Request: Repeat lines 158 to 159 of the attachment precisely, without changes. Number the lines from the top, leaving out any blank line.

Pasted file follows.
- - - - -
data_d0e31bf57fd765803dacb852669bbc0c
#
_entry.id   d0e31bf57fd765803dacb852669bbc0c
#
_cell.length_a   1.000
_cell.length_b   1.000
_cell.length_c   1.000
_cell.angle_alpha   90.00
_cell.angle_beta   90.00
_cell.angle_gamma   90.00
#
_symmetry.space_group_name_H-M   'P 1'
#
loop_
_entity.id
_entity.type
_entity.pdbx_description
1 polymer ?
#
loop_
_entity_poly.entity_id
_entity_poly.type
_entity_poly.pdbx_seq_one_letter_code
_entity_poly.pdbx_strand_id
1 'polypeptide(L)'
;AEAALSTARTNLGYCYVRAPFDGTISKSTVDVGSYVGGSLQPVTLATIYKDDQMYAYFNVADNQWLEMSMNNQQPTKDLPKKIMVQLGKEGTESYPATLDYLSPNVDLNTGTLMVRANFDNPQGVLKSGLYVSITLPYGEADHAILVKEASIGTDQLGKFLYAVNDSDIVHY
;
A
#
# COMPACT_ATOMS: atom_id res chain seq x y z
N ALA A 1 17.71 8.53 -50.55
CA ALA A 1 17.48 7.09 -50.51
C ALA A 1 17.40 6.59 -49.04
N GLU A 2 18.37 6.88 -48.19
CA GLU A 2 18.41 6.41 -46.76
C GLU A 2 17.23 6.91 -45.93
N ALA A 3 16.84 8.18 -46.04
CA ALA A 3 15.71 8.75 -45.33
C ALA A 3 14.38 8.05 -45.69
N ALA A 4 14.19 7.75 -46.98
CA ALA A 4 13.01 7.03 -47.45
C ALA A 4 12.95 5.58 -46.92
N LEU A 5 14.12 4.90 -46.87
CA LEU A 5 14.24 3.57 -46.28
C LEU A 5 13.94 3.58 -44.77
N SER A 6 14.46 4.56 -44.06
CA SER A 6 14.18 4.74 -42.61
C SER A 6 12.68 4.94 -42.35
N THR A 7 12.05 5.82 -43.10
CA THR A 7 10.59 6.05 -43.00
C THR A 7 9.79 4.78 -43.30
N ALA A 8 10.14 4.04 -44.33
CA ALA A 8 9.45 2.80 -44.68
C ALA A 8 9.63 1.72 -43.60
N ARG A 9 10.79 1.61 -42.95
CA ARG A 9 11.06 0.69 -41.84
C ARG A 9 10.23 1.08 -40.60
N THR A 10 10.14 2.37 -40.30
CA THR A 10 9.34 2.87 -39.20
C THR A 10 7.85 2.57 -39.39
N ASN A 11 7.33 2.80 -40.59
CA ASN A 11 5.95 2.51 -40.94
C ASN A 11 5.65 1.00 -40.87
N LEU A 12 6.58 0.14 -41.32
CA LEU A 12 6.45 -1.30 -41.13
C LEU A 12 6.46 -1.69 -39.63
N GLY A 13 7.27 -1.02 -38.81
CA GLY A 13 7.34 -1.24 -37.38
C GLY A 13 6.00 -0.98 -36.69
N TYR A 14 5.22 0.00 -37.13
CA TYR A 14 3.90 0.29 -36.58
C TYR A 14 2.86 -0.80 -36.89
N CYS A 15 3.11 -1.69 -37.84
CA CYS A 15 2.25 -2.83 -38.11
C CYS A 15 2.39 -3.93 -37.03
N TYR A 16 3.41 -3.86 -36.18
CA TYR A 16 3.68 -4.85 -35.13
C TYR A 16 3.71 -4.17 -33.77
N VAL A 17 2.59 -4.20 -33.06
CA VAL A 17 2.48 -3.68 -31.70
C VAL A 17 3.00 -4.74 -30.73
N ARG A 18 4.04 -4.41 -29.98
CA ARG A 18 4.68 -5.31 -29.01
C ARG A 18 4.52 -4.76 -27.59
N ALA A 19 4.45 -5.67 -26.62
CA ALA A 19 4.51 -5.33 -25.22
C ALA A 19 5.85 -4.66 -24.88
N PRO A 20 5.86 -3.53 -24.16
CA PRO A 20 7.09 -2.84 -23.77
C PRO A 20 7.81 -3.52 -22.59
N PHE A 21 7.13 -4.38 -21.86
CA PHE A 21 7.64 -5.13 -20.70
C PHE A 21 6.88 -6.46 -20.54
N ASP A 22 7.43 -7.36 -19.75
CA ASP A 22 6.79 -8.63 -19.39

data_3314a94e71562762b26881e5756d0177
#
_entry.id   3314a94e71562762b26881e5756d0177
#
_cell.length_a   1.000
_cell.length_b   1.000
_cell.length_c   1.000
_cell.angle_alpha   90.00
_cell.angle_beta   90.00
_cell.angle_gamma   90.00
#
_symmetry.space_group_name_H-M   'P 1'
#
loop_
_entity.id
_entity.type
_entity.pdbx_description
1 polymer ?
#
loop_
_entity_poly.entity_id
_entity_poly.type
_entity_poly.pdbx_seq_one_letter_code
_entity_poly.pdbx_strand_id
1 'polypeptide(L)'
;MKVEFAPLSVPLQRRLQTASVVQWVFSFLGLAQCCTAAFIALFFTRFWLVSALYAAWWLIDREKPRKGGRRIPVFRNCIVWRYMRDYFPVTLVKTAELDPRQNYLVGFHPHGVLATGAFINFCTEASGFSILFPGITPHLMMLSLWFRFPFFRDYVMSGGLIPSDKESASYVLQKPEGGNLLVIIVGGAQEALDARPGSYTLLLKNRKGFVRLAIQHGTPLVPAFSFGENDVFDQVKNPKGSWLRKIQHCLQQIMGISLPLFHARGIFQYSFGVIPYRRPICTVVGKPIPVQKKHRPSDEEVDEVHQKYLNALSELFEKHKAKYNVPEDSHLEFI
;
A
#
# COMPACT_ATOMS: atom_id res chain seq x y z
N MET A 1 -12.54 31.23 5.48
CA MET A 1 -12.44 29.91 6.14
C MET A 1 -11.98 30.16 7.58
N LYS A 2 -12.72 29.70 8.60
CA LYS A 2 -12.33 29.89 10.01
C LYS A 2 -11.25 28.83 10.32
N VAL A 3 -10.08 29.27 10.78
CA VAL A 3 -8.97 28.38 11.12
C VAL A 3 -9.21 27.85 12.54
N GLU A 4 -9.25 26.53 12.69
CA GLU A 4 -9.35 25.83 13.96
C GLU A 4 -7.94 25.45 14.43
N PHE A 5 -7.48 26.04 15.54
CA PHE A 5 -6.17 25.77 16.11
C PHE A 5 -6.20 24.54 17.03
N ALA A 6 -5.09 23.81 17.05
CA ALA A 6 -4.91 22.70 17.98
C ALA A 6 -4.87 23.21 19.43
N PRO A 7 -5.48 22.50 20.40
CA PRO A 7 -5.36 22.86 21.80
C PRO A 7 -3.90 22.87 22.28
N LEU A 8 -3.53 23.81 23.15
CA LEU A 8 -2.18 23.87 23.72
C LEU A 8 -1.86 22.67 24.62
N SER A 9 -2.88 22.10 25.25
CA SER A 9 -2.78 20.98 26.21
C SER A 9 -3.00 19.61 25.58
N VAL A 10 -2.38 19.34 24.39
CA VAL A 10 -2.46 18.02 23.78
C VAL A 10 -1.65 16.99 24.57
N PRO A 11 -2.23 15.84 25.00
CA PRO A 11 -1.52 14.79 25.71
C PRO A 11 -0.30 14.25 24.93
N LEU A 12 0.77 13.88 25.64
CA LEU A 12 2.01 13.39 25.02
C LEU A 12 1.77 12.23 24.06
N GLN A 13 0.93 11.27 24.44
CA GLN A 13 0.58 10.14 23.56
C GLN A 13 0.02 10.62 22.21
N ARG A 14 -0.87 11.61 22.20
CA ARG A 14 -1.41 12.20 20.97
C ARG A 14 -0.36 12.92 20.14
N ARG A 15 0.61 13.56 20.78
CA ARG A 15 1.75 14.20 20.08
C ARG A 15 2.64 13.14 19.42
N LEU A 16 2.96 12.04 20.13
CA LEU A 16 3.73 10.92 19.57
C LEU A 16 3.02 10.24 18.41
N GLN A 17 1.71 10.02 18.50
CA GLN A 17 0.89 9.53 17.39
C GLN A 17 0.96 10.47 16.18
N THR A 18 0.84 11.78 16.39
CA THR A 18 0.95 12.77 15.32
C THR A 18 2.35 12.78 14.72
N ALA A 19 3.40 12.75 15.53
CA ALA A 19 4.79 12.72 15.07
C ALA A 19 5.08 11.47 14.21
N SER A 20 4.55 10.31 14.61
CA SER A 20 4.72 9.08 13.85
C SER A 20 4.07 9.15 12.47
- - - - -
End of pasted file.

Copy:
C PRO A 11 -0.30 14.25 24.93
N LEU A 12 0.77 13.88 25.64